Social Media Trends for 2018

The end of the year is the time when many social media experts start to gaze into their crystal balls and predict the coming trends for 2018. In the age of Big Data, these pundits have a good number of studies and surveys to draw from in making their conclusions, so you can trust that these predictions are solidly based on figures, and not crystal balls. Here are some social media marketing trends to watch out for in the coming year.



LinkedIn is always my first starting point for looking at new trends. LinkedIn is a business-networking site that acts to connect people and help with job searches. Increasingly, LinkedIn is becoming the go-to site for both recruiters and job seekers – this past year, almost 90% of recruiters used the site both to search for and vet candidates for positions they are trying to fill. The advice of any career coach or job search company nowadays is to make sure you have a professional, complete, well-written LinkedIn profile. No longer enough to have a solid resume and well-written cover letter.

LinkedIn has positioned itself to take advantage of this growing trend by offering paid services, such as Premium Career. LinkedIn says that candidates with Premium Career are hired twice as quickly as candidates without it. A subscription allows users to message recruiters directly, see who’s viewed their profile, get a breakdown on how they compare to other applicants, have their application moved to the top of a recruiter’s list and take free online video courses on business, tech and creative skills from LinkedIn Learning. LinkedIn also charges recruiters and companies to post job listings on their site. Jeff Weiner, the CEO of LinkedIn, stated that he wants LinkedIn to be the one site that all people head to first for recruiting and job searches in the future.

LinkedIn also complies an annual jobs report from all the data they collect, looking at which jobs are growing in popularity or emerging and which are disappearing.



Deep Patel, a writer for Entrepreneur, believes that Instagram Stories will become so popular that half of the site’s users will be taking advantage of the feature by the end of next year. Stories (similar to SnapChat) allows a user to share multiple photos and videos in a slideshow format. Stories will last for 24 hours on line before disappearing. According to Instagram, the feature has exceeded 200 million daily uses and continues to grow in popularity. Instagram claims their main site now has 800 million active monthly users and Instagram Stories users just surpassed the total number of SnapChat users. (Snapchat’s quarter-over-quarter user growth has slowed in the face of competition from Instagram and now stands at around 161 million. Snapchat, also facing stiff competition from Facebook features, may be heading down in popularity.)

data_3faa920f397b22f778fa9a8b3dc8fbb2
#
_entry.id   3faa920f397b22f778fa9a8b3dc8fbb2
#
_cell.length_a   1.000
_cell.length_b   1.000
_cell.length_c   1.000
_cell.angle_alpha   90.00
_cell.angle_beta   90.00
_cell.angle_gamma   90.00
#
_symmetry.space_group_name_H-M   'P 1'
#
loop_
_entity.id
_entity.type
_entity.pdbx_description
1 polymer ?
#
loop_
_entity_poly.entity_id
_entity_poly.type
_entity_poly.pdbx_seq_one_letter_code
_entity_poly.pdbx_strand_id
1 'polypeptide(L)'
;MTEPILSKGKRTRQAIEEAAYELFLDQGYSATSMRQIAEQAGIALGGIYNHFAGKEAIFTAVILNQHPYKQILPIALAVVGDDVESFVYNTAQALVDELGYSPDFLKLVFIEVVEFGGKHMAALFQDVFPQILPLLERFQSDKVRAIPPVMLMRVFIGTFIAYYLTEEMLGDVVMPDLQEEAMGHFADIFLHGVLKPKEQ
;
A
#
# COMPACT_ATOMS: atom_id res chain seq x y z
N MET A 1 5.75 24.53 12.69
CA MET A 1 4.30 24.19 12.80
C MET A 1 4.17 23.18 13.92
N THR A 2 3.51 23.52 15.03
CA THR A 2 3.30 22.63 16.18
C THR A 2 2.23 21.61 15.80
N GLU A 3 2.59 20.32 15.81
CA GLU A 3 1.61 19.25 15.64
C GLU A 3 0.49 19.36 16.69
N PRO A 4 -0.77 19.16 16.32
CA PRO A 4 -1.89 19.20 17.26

Patel also believes that influencer marketing will continue to grow in popularity. Influencer marketing is, quite literally, when you hire an influencer or celebrity to help sell your products or services. Roughly 90% of businesses that use this type of marketing are confident that it helps their bottom line and plan to continue using influencers. Many brands think that getting a celebrity to promote their brand is the goal of influencer marketing, and often overlook using ‘niche influencers;’ people that may be hugely influential in their chosen niche, and have what is known as a ‘hyper-targeted’ following. For example, Donna Hull, a 66-year-old blogging about adventure travel for Baby Boomers on My Itchy Travel Feet, has tremendous influence in the rapidly growing travel market for older people. In addition to promoting travel products, she is often quoted or featured in articles about older travellers. Andrew Medal, another contributor at Entrepreneur, doesn’t think that businesses know how to take advantage of niche influencers and will have a steep learning curve as they learn how to best use this style of niche marketing.



Generation Z, or ‘Gen-Z’, those born after 1998, are now starting to enter college and the workforce, and become consumers. Gen-Z are kids that have grown up in the digital age – they are ‘digital natives’- using digital sites is second-nature to them and where they turn first for advice, information and news and they are used to shopping online. (Over half of them want to work for themselves or set up their own companies.) They are likely to follow influencers in areas that interest them. According to a Goldman-Sachs survey, Gen-Zs number almost 70 million, more than the Millennial generations and have a ‘less idealistic, more pragmatic perspective on the world.’ Gen-Z’ers control 44 billion of their own spending power and influence household spending in at least 93% of their families.



Live Streaming started out as a novelty to cover live events and has turned into a mainstream social media-marketing tool for businesses. Anything can be live streamed and any event will have an audience. (Just think of the current obsession in Bali with watching live streaming of Mt Agung as it sits on the boil waiting to erupt.) Keep in mind, writes Matt Sweetwood on Entrepreneur, that ‘your biggest audience will come from replays of a video.’ People watching online want to feel a more authentic connection with what they see, and if they feel they are watching a live event (even later) this resonates as being a more authentic experience.



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